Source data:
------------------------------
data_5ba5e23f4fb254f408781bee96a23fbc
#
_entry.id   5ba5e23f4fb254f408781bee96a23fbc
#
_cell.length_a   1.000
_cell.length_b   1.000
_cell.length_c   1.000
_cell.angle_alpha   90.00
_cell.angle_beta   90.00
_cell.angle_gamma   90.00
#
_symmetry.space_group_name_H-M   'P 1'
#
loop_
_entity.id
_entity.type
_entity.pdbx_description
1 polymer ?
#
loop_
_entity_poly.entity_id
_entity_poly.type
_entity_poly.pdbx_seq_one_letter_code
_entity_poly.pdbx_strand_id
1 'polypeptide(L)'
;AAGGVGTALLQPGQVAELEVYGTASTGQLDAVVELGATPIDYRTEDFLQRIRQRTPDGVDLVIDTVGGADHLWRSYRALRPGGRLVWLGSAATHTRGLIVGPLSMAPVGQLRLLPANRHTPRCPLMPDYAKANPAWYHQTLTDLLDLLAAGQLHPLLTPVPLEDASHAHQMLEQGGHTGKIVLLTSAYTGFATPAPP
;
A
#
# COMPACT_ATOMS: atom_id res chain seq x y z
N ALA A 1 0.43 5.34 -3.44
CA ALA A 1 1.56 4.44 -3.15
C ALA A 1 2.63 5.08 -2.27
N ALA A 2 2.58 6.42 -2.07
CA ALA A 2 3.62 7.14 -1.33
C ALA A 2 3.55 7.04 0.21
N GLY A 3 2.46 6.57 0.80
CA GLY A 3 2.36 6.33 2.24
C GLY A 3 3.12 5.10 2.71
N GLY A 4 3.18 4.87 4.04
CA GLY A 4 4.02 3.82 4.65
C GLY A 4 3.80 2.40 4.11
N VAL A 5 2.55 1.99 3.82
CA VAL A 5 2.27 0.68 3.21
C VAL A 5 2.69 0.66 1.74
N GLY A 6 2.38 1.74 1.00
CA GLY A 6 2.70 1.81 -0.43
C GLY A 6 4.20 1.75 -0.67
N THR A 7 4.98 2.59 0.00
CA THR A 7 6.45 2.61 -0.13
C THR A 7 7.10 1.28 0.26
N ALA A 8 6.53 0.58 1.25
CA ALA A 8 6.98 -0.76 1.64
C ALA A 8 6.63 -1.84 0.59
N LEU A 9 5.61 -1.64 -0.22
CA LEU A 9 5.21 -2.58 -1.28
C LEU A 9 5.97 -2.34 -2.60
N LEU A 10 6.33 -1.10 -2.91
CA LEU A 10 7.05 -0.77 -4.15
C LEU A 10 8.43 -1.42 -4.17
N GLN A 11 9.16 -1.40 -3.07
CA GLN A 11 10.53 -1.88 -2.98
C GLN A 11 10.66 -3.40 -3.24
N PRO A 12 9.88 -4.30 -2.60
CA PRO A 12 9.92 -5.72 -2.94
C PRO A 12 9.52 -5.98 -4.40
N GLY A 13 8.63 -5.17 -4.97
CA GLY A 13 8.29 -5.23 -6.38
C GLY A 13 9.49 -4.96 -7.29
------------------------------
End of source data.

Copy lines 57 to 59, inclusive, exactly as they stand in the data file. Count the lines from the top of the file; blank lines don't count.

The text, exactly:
C LEU A 9 5.97 -2.34 -2.60
N LEU A 10 6.33 -1.10 -2.91
CA LEU A 10 7.05 -0.77 -4.15